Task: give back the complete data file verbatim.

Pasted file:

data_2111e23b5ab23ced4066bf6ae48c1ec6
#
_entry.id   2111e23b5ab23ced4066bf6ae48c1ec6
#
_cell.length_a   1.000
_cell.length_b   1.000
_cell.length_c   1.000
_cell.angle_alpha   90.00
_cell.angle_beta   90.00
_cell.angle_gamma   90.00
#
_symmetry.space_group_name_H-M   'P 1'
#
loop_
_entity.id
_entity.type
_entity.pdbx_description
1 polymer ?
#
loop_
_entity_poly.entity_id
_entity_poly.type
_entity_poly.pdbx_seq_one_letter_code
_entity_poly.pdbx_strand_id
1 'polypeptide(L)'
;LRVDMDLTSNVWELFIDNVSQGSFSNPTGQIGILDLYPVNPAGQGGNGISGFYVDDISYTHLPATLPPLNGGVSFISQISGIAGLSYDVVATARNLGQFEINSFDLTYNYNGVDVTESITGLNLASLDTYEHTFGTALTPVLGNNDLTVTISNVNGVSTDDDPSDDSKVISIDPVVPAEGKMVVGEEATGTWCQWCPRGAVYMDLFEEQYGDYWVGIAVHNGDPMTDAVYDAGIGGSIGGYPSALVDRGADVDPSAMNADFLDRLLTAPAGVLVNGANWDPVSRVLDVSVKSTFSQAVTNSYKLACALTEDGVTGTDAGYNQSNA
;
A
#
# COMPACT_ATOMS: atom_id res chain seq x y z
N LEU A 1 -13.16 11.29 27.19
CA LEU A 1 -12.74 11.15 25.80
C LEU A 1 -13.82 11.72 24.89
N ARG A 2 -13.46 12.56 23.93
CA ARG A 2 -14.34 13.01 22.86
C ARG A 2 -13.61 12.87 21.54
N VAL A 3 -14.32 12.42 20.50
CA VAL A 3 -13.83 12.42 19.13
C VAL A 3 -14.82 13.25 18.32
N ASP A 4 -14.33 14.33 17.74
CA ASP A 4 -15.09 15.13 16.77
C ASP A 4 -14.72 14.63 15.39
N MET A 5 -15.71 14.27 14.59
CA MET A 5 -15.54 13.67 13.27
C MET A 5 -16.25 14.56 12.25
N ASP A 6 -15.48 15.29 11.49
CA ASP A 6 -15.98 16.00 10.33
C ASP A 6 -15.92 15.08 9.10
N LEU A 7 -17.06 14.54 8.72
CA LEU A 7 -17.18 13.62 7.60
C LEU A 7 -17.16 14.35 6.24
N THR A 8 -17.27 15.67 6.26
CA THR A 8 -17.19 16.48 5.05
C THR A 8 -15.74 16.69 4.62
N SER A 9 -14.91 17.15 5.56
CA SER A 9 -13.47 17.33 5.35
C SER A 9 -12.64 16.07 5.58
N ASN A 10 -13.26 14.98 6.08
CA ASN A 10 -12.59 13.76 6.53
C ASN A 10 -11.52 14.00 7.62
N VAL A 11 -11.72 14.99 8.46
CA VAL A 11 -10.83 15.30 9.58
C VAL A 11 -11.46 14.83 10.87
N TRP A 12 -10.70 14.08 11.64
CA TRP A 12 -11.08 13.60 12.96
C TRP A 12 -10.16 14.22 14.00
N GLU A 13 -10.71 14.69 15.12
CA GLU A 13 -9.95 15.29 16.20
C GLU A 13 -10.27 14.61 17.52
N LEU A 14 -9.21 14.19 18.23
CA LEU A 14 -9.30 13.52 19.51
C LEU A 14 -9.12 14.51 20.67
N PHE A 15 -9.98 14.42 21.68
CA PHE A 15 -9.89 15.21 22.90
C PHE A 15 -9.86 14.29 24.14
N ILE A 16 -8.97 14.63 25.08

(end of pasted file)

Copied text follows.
data_2111e23b5ab23ced4066bf6ae48c1ec6
#
_entry.id   2111e23b5ab23ced4066bf6ae48c1ec6
#
_cell.length_a   1.000
_cell.length_b   1.000
_cell.length_c   1.000
_cell.angle_alpha   90.00
_cell.angle_beta   90.00
_cell.angle_gamma   90.00
#
_symmetry.space_group_name_H-M   'P 1'
#
loop_
_entity.id
_entity.type
_entity.pdbx_description
1 polymer ?
#
loop_
_entity_poly.entity_id
_entity_poly.type
_entity_poly.pdbx_seq_one_letter_code
_entity_poly.pdbx_strand_id
1 'polypeptide(L)'
;LRVDMDLTSNVWELFIDNVSQGSFSNPTGQIGILDLYPVNPAGQGGNGISGFYVDDISYTHLPATLPPLNGGVSFISQISGIAGLSYDVVATARNLGQFEINSFDLTYNYNGVDVTESITGLNLASLDTYEHTFGTALTPVLGNNDLTVTISNVNGVSTDDDPSDDSKVISIDPVVPAEGKMVVGEEATGTWCQWCPRGAVYMDLFEEQYGDYWVGIAVHNGDPMTDAVYDAGIGGSIGGYPSALVDRGADVDPSAMNADFLDRLLTAPAGVLVNGANWDPVSRVLDVSVKSTFSQAVTNSYKLACALTEDGVTGTDAGYNQSNA
;
A
#
# COMPACT_ATOMS: atom_id res chain seq x y z
N LEU A 1 -13.16 11.29 27.19
CA LEU A 1 -12.74 11.15 25.80
C LEU A 1 -13.82 11.72 24.89
N ARG A 2 -13.46 12.56 23.93
CA ARG A 2 -14.34 13.01 22.86
C ARG A 2 -13.61 12.87 21.54
N VAL A 3 -14.32 12.42 20.50
CA VAL A 3 -13.83 12.42 19.13
C VAL A 3 -14.82 13.25 18.32
N ASP A 4 -14.33 14.33 17.74
CA ASP A 4 -15.09 15.13 16.77
C ASP A 4 -14.72 14.63 15.39
N MET A 5 -15.71 14.27 14.59
CA MET A 5 -15.54 13.67 13.27
C MET A 5 -16.25 14.56 12.25
N ASP A 6 -15.48 15.29 11.49
CA ASP A 6 -15.98 16.00 10.33
C ASP A 6 -15.92 15.08 9.10
N LEU A 7 -17.06 14.54 8.72
CA LEU A 7 -17.18 13.62 7.60
C LEU A 7 -17.16 14.35 6.24
N THR A 8 -17.27 15.67 6.26
CA THR A 8 -17.19 16.48 5.05
C THR A 8 -15.74 16.69 4.62
N SER A 9 -14.91 17.15 5.56
CA SER A 9 -13.47 17.33 5.35
C SER A 9 -12.64 16.07 5.58
N ASN A 10 -13.26 14.98 6.08
CA ASN A 10 -12.59 13.76 6.53
C ASN A 10 -11.52 14.00 7.62
N VAL A 11 -11.72 14.99 8.46
CA VAL A 11 -10.83 15.30 9.58
C VAL A 11 -11.46 14.83 10.87
N TRP A 12 -10.70 14.08 11.64
CA TRP A 12 -11.08 13.60 12.96
C TRP A 12 -10.16 14.22 14.00
N GLU A 13 -10.71 14.69 15.12
CA GLU A 13 -9.95 15.29 16.20
C GLU A 13 -10.27 14.61 17.52
N LEU A 14 -9.21 14.19 18.23
CA LEU A 14 -9.30 13.52 19.51
C LEU A 14 -9.12 14.51 20.67
N PHE A 15 -9.98 14.42 21.68
CA PHE A 15 -9.89 15.21 22.90
C PHE A 15 -9.86 14.29 24.14
N ILE A 16 -8.97 14.63 25.08